LINCOLN BLVD — A nice-sized chunk of real estate near the future Exposition Light Rail Line and Interstate 10 was recently purchased by a developer with at least two mix-used housing projects already under construction in Santa Monica and more in the pipeline, according to public documents and those familiar with the deal.
Los Angeles-based Century West Partners, which is building a 57-unit apartment complex and a 49-unit project near the Santa Monica Main Library, paid roughly $11 million for the Wertz Bros. Antique Mart and its parking lot, located at 1613 Lincoln Blvd., said Alex Kozakov, vice president of investments at Marcus & Millichap.
That property will be part of the Lincoln Boulevard Collection, which is comprised of four separate apartment buildings for a total of 421 units and 7,000 to 12,000 square feet of ground floor retail along Lincoln Boulevard in Santa Monica, according to Century West’s website. Representatives from Century West did not return phone calls for comment Monday.
The Wertz Bros. property is located next to Norms and Denny’s restaurants. The land where those two eateries rest has also been sold to two developers looking to capitalize on the need for housing in Santa Monica, where city officials have often complained about a jobs-housing imbalance and the traffic jams it creates.
NMS Properties, which is responsible for several mixed-use developments in Downtown, bought the Denny’s property for $11 million in February. San Antonio-based FStar 1601 LLC purchased Norms in August.
Kozakov’s firm brokered all three sales for roughly $36 million, he said. Those three combined equal 102,000 square feet.
“Santa Monica is one of the most highly sought after markets in the country right now, just based on demographics, the improving job market with all the tech businesses coming to the Westside,” Kozakov said. “You kind of have the perfect storm of things for developers to look at.”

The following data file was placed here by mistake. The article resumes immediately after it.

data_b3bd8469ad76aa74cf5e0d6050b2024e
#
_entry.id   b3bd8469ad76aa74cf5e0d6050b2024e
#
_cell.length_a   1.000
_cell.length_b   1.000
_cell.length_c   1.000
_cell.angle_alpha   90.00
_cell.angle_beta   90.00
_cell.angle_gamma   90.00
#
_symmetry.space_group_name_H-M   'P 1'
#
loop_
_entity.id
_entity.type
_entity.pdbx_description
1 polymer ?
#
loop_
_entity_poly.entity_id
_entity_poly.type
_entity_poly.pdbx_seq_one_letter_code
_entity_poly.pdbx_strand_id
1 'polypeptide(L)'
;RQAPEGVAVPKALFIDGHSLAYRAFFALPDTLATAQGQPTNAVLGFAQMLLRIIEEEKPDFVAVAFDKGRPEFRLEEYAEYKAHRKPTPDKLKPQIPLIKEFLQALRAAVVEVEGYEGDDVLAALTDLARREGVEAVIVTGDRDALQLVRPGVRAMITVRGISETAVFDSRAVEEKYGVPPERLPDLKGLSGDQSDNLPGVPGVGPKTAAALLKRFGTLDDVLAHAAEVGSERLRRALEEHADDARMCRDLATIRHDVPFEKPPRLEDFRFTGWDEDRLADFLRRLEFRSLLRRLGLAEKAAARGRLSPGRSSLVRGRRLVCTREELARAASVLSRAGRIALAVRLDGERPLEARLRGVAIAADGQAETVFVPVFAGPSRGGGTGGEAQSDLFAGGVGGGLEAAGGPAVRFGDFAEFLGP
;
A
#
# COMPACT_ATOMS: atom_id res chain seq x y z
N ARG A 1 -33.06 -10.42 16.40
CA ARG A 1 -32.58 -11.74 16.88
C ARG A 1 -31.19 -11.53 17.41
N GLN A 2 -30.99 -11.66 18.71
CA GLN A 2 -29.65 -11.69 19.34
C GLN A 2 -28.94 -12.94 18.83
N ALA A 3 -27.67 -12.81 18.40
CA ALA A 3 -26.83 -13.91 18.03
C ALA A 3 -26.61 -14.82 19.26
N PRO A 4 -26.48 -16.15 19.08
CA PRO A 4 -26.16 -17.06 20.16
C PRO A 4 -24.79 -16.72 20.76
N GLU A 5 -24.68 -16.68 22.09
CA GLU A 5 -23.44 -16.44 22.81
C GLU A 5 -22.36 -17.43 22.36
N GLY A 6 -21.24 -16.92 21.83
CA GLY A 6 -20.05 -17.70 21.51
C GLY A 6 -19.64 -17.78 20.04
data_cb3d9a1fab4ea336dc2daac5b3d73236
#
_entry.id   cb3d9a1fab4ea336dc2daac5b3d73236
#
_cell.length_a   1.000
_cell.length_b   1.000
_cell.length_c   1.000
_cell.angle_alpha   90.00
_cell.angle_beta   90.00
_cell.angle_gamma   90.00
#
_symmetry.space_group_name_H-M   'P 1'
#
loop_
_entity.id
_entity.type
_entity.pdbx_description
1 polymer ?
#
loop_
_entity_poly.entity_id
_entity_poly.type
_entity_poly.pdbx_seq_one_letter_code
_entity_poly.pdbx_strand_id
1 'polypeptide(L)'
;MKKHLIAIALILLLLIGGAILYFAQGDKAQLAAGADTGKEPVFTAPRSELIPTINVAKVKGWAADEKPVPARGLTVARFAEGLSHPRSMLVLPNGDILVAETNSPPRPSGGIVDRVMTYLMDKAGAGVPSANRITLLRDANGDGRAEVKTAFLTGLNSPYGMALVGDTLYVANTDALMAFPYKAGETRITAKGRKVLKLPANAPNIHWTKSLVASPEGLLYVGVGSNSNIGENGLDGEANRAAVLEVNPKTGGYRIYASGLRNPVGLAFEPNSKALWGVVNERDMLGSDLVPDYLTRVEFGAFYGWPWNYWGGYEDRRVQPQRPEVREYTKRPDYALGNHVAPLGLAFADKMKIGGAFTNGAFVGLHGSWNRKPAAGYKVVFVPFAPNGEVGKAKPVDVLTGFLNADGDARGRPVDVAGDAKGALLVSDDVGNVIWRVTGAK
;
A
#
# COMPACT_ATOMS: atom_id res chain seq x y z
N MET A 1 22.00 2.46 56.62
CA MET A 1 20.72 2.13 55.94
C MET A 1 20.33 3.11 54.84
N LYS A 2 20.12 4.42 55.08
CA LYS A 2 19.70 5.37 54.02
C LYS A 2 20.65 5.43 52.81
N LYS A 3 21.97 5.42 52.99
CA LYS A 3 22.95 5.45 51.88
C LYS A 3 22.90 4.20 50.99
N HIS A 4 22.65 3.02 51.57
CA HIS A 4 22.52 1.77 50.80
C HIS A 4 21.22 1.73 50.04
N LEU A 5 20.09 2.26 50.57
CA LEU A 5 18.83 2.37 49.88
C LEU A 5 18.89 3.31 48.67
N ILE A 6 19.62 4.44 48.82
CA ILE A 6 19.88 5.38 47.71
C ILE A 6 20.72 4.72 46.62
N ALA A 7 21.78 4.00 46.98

The incoming rail line is also attractive, as well as the properties’ proximity to the Santa Monica Pier and Third Street Promenade.
“It’s a great combination,” Kozakov said.
But with all the proposed development comes critics. Several neighborhood groups have pushed back, complaining that the increased level of development is creating too much traffic and should be slowed pending the completion of new zoning laws that will dictate how land is used in the city for the next 20 years or longer.
Kozakov said developers are somewhat concerned about Santa Monica’s reputation for dragging out developments and the perceived lack of transparency that comes with an ever-evolving land-use policy, but that has not stopped those with money from jumping into the market.
“At the end of the day, it’s all about location,” he said.
The Wertz Bros. Antique Mart will close Feb. 1 after 11 years in business. Shoppers can capitalize on discounts from 20 percent to 65 percent, according to the antique mart’s website.